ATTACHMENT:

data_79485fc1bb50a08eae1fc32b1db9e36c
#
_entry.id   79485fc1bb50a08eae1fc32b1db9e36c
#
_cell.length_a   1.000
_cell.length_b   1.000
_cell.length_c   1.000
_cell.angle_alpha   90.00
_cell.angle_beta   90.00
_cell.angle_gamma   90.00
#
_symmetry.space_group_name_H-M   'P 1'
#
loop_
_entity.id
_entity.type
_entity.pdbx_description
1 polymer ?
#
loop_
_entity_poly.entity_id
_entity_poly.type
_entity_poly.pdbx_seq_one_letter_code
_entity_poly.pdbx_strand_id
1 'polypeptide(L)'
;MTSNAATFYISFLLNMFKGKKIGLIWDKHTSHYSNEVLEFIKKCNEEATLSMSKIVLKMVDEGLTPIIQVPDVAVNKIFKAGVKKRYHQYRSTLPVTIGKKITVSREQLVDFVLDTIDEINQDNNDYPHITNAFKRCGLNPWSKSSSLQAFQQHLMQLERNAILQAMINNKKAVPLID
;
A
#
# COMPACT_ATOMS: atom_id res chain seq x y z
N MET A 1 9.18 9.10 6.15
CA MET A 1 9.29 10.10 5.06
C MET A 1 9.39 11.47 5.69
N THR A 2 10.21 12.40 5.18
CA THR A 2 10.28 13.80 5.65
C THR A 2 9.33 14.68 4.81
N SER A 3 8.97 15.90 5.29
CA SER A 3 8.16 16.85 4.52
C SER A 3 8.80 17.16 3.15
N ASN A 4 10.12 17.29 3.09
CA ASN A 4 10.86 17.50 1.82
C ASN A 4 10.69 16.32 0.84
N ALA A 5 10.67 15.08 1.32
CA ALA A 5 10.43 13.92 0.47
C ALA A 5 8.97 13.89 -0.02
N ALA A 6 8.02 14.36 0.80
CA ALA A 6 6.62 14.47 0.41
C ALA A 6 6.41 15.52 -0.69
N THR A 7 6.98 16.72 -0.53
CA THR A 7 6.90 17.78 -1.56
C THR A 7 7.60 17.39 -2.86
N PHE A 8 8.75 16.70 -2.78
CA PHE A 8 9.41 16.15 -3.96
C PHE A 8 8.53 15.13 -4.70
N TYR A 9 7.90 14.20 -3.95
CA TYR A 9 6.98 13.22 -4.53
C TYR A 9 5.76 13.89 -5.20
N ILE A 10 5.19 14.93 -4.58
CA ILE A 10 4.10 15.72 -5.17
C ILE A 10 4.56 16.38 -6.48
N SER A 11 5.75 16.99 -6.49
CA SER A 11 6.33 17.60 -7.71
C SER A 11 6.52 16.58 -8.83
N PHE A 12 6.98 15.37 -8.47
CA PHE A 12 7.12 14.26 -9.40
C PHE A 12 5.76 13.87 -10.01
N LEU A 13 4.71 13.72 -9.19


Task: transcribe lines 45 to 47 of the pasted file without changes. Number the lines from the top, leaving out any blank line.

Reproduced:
C ALA A 5 8.97 13.89 -0.02
N ALA A 6 8.02 14.36 0.80
CA ALA A 6 6.62 14.47 0.41